The Herald Bulletin

Morning Update

Local Education

March 25, 2013

Ball State students produce content for March Madness

MUNCIE, Ind. — In a space the size of a hotel room, filled with multiple computer monitors, TV screens and mobile devices, students from Ball State University sit and watch all of the NCAA Division I men’s basketball tournament games.

But they’re not watching idly.

Ball State’s Sports Link, an immersive digital sports production team, has partnered with Turner Sports for the third consecutive year to help produce content for March Madness Live.

“Having the opportunity to be involved for the last three years is credit to the students and reputation here,” said Chris Taylor, telecommunications instructor. “It’s confirmation of what we’re doing.”

Before March Madness comes to an end, around 25 Sports Link telecommunication students will have participated in the project.

Luke Magsamen, a senior from Fishers, is a huge sports fan who’s not just having fun, but feels he’s contributing to something big.

The NCAA Division I tournament is viewed by millions across the country.

“It’s been a great experience,” Magsamen said. “Something like this, you can’t really get at any other university.”

The students produce video highlights, photos and tweets for the Coke Zero NCAA March Madness Social Arena.  

As they monitor tweets — which included the creation of filters — they’re continuously making adjustments to keep out obscenities and any conversation that is off topic from a game, such as NCAA allegations and player arrests, Taylor said.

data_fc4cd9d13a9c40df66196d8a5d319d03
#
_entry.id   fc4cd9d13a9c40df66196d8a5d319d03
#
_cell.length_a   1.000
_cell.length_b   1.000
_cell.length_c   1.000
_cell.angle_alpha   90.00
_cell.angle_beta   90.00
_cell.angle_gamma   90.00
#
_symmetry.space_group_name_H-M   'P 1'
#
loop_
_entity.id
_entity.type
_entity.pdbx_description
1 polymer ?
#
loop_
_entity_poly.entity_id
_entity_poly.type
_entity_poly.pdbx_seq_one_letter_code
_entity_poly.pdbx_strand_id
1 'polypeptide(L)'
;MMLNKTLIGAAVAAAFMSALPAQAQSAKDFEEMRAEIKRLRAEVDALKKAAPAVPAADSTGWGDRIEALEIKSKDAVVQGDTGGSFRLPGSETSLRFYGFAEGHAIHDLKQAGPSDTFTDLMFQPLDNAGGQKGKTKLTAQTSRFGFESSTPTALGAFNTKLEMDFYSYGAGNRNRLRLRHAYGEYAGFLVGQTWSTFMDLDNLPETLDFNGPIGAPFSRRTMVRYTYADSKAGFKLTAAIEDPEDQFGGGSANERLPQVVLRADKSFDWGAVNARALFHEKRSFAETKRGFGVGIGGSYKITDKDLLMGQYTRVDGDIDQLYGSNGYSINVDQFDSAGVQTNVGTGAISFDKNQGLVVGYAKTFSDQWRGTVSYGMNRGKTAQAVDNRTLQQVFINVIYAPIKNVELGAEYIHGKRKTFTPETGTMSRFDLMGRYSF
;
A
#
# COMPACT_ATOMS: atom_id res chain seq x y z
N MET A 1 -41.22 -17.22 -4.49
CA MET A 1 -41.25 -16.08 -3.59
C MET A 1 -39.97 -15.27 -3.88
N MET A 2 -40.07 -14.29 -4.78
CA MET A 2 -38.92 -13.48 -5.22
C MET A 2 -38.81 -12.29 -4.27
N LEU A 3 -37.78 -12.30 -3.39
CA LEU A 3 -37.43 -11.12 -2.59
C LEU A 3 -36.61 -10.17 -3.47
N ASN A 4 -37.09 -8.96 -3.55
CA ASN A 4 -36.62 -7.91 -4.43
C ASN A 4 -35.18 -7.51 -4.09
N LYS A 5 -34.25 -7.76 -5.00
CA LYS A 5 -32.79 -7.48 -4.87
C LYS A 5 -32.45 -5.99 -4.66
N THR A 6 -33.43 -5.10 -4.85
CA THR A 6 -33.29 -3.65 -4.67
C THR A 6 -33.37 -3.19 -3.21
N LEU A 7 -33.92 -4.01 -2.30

If there’s a huge spike in the conversation, such as after a big play, they’ll include a video or some sort of content to go with it on the Twitter game pulse.

If you go to the March Madness Live page, look for the Coke Zero Key Moments at the bottom. That’s the work of BSU students.

“They’re doing it all in real-time,” Taylor said, “and the thing that’s important is that it’s a real experience.”

What they’re doing for Turner, he added, is what entities like CBS Sports and ESPN do.

And while Taylor and Alex Kartman, a graduate assistant, provide support and keep in touch with Turner, it’s all student run — and they “run it like a job.”

It’s definitely a great experience to put on a resume.

Josh Blessing, a senior from Wakarusa, said it’s crazy how the technology utilized in the Social Arena has evolved even over the three years he’s participated. “Online is key this day and age,” he noted.

While it can be overwhelming at times with classes and homework, along with producing content that’s seen by millions, he added it’s definitely worth it. Especially since BSU students are getting an experience others around the country aren’t.

“I tell myself to never take this for granted,” he said. “No one else is doing this.”

After going to Orlando with Taylor and another student last year to work with the Turner staff, he said he truly saw how complex it all is.

The students, who work in four-hour shifts but may work multiple shifts, started preparation for the tournament in February — researching teams and social media trends along with creating feeds.

March Madness Live offers streaming to subscribers throughout the tournament across a variety of screens, including online, mobile and tablet.

“It’s not just about the big screen anymore,” Taylor said.

Fans can participate in the social commentary with Sports Link by using the hashtag #marchmadness.

Find Dani Palmer on Facebook and @DaniPalmer_THB on Twitter, or call 640-4847.

 

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